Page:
Wissam Mohammed Kazem took off in south Iraq in a homemade plane, but his love of aviation ultimately landed him in jail for making the aircraft without approval.
Another Iraqi ended up in trouble 30 years ago over a homemade helicopter, indicating that then, as now, it is not in one's interest to make and pilot flying machines at home here.
Kazem said his plane cost him about 1.2 million Iraqi dinars (about $1,000) to build, and, as it turned out, another one million dinars (about $850) in bail money.
The generator repairman from Rumaitha, near Samawa south of Baghdad, said he constructed the small engine-powered aircraft out of metal pipes, aluminum sheets, wood and fabric over seven months.
It does not have any instruments.
"Police detained me for four hours the first time my aircraft flew," the 25-year-old told Agence France Presse by telephone, adding the flight lasted for about two minutes.
"They confiscated my airplane according to an order from the judiciary" for "making it without official approval," he said.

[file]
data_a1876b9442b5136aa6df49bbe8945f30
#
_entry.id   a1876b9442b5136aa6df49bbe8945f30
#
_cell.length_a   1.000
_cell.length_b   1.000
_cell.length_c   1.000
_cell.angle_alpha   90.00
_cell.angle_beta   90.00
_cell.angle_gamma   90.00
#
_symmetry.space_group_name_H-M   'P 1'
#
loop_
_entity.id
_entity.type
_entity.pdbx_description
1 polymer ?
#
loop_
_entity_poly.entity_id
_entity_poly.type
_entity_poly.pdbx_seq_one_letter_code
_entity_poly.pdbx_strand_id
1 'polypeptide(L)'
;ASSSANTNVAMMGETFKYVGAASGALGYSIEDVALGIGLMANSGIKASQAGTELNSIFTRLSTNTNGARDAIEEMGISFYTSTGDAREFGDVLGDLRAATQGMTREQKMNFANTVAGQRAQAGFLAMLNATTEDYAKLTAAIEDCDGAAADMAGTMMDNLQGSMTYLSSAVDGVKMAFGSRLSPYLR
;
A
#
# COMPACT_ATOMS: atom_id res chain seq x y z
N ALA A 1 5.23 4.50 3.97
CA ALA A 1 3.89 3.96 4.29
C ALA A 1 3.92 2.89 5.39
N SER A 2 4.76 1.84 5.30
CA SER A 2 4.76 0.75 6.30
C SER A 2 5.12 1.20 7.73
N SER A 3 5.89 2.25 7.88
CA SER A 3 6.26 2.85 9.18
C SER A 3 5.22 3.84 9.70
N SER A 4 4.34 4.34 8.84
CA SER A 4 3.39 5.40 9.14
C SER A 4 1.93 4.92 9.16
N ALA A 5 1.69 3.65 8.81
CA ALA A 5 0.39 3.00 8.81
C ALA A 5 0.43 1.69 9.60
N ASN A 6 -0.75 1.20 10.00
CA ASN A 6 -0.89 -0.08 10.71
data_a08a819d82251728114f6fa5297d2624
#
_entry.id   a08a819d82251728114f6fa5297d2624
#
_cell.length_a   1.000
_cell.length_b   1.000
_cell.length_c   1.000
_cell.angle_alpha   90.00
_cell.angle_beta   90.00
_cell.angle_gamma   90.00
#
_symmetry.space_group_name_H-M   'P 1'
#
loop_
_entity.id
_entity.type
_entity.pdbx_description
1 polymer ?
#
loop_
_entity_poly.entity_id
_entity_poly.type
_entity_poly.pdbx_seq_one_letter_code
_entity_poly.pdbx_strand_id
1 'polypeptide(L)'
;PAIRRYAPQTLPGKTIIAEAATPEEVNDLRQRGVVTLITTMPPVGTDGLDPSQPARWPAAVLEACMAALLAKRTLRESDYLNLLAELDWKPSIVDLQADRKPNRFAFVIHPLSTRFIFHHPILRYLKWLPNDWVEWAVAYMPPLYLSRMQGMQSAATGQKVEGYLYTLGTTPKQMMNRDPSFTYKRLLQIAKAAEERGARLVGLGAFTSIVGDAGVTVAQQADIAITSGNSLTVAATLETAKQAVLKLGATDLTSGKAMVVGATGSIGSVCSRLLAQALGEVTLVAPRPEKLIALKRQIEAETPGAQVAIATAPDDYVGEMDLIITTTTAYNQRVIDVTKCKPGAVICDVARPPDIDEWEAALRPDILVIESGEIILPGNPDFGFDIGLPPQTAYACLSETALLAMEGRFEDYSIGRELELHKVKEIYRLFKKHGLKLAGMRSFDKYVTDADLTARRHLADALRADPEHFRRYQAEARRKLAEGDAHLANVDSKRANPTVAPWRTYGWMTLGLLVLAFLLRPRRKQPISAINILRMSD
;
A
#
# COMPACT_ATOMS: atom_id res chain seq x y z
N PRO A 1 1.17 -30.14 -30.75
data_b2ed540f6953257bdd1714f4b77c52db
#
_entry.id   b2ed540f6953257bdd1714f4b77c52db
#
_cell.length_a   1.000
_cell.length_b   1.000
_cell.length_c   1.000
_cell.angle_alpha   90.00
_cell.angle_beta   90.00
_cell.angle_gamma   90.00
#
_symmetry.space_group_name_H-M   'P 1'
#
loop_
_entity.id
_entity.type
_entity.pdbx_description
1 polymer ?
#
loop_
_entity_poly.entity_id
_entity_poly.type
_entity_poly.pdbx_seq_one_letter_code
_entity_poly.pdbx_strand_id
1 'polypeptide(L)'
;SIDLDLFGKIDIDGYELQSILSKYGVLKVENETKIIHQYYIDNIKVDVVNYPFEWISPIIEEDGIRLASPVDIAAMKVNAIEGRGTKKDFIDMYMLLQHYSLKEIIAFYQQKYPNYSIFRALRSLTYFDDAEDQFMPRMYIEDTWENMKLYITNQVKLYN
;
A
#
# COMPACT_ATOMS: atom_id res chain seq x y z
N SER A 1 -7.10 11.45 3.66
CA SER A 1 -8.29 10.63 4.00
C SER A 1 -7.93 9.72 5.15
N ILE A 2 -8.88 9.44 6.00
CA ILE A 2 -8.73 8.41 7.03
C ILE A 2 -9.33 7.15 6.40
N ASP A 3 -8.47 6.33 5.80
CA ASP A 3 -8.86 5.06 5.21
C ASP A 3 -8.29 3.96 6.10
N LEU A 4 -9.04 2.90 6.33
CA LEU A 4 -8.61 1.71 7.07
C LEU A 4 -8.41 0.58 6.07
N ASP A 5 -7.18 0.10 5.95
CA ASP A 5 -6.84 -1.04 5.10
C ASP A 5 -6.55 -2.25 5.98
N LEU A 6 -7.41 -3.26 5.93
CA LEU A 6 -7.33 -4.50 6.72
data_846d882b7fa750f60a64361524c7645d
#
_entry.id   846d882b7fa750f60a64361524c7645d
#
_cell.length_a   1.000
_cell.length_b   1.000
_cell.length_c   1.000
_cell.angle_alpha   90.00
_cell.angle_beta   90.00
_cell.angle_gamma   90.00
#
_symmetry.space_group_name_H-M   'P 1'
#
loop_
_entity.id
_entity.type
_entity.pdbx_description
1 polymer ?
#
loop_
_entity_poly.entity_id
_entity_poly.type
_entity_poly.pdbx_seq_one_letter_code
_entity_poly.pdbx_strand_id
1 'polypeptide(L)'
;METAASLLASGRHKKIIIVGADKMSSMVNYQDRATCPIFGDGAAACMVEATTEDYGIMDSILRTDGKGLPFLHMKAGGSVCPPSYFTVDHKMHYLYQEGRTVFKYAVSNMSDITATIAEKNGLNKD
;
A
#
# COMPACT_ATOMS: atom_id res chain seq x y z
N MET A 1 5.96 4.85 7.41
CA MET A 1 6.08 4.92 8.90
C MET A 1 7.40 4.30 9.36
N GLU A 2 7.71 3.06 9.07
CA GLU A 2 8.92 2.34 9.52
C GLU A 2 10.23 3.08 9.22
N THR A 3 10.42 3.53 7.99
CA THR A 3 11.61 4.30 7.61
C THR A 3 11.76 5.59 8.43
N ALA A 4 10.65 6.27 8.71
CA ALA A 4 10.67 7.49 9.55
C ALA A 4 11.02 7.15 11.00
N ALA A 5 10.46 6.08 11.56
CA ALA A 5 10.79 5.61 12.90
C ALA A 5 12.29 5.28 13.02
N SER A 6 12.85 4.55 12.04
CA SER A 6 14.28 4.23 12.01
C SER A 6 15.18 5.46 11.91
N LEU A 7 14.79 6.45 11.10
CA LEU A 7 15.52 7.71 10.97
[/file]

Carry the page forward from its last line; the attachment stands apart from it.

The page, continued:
Rumaitha police chief Colonel Saaran al-Shammari confirmed Kazem was arrested and detained for several hours for constructing the aircraft without authorization.
Kazem's flight on April 4 was his second attempt. His first failed three years ago.
He said he has now decided to give up his aviation dreams.
"I only want to avoid prosecution and return to my work to pay off my debts," Kazem said, though he did call on the Iraqi government to support innovators and inventors because it would "serve the country."
Kazem is not the first Iraqi to take to the skies in a makeshift aircraft.
In 1982 in Aziziya, 70 kilometers (43 miles) south of Baghdad, Amr Jassem Mohammed, a former technician in the nuclear industry under Saddam Hussein who had become a fuel pump repairman, made an electrically powered helicopter on the roof of his house that flew about two meters (six feet) high.
"If I had flown higher I would have really gotten into trouble," the 60-year-old said.
Saddam's security forces sought to arrest him, "but I had friends in the Baath party who buried the case," Mohammed said, adding that "there is always a conspiracy against the talented and the inventors in Iraq."
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